The intersection of media and the new evangelization at Grotto Network
In the modern world, the context of “evangelization” has changed. The term used to mean introducing Jesus to peoples who had never heard the news of the Gospel, but today, at a time when information about Christianity is both familiar and accessible, a “new evangelization” has emerged. The term, popularized by Pope John Paul II and Pope Benedict XVI, refers to the idea of re-proposing the Gospel in a context where it has been dismissed. Grotto Network, which began in 2017 as a project under Father Jenkin’s office, responds to this call to deeper faith with a unique approach to media and Catholic community.
Online, in real life, and even on a Catholic campus, young people face a secularized world in which the Gospel is frequently dismissed. Today’s young adults face challenges that are both universal parts of life — relationships and career discernment — and unique to the current times — navigating the unprecedented amount of information presented to them on social media. Social media plays a large role in modern life, but it does not often provide resources that support and develop the person, foster genuine community, or present messages in the context of faith. Grotto Network does this and more.
According to senior editor Josh Noem, Grotto Network, launched in 2017, is a different kind of digital platform. It aims to help the Church “embrace the new form of media as not just a way to share the Catechism or invite people to a retreat, but as a way to actually walk with this generation, as they navigate life, make an impact, and keep the faith.” Noem told the Rover that Grotto Network wants to be “a top resource for students as they work through the challenges of discernment and relationship in college and a purposeful career after graduation.”
Grotto is a Catholic platform, but one whose mission is not necessarily to teach the faith, but to “help students see the Church as a resource to help them mature in relationships with God and to build community around.”
Grotto Network recognizes that what happens inside the Basilica is the source and summit of our lives. However, their mission is accomplished primarily by walking with young people outside of the Basilica doors to hear how God is moving in their lives, what God is asking them to do, and how they can live generously. According to Noem, “That’s where we want to be. We want to be telling stories and building community with people who want to find new ways to live faithfully, generously, authentically, and boldly.”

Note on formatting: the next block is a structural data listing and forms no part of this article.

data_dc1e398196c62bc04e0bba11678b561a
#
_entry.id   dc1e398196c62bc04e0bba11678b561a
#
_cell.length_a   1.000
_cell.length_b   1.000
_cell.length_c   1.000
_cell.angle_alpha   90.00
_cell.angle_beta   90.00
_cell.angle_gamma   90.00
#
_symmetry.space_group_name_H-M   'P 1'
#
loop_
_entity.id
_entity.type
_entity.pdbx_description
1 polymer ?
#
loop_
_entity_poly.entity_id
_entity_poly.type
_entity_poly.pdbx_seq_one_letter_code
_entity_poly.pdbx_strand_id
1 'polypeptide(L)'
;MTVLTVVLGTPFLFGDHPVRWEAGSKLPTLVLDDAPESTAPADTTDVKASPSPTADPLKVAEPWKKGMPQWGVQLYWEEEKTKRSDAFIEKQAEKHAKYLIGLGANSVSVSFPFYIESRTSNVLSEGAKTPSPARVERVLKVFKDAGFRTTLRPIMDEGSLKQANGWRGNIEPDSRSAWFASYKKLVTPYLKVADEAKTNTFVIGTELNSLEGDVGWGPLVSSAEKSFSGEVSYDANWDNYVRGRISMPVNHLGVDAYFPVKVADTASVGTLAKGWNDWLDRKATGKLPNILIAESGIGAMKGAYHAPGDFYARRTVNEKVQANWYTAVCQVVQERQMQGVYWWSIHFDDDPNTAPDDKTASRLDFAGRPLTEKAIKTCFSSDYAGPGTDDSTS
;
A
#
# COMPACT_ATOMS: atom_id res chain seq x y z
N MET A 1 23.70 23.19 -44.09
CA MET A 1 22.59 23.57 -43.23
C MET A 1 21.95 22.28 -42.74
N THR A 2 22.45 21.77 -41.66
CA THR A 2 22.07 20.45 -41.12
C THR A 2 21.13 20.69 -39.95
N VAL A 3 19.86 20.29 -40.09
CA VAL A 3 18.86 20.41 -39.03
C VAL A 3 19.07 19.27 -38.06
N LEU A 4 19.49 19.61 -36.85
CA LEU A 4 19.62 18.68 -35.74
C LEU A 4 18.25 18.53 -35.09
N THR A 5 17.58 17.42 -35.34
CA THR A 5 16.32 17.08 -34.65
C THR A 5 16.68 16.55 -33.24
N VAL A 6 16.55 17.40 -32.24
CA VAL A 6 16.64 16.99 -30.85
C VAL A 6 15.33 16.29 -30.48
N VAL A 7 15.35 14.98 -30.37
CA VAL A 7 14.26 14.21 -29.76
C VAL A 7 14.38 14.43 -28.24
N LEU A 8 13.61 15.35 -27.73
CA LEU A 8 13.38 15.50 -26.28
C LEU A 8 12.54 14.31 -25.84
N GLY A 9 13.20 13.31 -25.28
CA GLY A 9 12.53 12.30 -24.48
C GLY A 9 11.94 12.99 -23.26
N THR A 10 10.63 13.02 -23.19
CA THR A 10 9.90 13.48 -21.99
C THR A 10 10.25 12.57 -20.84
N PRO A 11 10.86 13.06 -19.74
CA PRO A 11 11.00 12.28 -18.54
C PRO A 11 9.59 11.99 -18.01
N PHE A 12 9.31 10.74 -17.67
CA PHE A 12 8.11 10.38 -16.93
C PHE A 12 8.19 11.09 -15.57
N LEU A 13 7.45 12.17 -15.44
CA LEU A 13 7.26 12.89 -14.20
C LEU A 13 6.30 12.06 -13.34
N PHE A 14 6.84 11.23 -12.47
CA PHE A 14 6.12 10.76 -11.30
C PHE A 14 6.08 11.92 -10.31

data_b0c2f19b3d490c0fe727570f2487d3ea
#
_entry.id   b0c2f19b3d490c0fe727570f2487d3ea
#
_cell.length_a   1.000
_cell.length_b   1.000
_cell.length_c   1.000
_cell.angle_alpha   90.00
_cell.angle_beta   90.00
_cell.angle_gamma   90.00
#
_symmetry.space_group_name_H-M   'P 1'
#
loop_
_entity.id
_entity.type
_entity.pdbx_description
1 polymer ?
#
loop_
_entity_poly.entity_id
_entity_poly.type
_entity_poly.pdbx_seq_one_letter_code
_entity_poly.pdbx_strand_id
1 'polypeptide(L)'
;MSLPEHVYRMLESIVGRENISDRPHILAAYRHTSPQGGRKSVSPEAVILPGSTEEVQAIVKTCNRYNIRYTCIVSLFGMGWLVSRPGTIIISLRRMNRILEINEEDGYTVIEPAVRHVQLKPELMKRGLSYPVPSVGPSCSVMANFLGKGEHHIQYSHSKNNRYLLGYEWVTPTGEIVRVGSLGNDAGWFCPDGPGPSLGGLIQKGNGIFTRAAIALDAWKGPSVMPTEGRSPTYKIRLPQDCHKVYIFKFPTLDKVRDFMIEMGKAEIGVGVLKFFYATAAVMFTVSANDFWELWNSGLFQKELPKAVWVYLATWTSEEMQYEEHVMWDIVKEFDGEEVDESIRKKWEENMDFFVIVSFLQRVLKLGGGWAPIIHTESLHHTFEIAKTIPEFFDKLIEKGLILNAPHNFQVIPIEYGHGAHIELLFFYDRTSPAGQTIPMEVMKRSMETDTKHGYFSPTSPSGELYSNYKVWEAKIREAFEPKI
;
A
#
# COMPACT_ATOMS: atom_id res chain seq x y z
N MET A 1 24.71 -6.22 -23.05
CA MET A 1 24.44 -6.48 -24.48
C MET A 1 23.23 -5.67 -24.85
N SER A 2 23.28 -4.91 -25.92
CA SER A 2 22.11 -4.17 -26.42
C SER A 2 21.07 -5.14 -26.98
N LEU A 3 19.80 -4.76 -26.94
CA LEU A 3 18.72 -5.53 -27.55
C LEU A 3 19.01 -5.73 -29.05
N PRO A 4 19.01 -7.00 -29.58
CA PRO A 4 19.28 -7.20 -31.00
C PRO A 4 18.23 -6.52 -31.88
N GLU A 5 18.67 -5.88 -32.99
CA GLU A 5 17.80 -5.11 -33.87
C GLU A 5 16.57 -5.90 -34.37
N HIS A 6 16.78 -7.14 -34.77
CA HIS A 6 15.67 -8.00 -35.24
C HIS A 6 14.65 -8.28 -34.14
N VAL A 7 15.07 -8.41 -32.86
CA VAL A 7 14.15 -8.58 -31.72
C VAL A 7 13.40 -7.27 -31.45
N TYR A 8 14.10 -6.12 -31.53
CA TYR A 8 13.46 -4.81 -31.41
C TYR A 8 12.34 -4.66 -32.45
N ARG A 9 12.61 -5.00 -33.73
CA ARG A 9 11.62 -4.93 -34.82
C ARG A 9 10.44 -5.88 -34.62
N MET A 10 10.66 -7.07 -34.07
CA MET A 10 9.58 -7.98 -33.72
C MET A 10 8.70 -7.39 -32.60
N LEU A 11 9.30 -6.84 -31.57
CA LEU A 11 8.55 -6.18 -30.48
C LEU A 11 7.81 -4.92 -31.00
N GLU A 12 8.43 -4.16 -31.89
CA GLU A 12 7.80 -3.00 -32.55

Notre Dame freshman Sophia Frisbie told the Rover she enjoys reading Grotto Network because “their topics are relatable and their advice is practical. My favorite thing is the fact that all of the articles are very personal, so we can see the impact that this advice has made in their lives. And I love how there are so many uniquely Catholic aspects, like Lenten resources and reflections on the saints.”
The video stories, weekly newsletter and social media presence of the Grotto Network go beyond in-depth knowledge of the Catechism or explicit faith connections. The sense of companionship they offer makes them a gift for the Church and a valuable integrated resource and community for young adults as they navigate life, search for community, and journey in faith on Notre Dame’s campus and beyond. Headlines like “What I Learned About Relationships as a Child of Divorce,” “The Saint Who Helped Me Regain My Trust in God,” and “Meatless Friday Recipes” promise content that brings the Catholic faith into the realm of everyday action.
Bridget Stockrahm is a freshman from South Bend, Indiana. She can be found playing euchre, wasting flex points on green tea lattes, and biking around campus, though not currently, because she forgot where she locked her bike. If you notice an abandoned bicycle near Debartolo Hall, you may reach her at email@example.com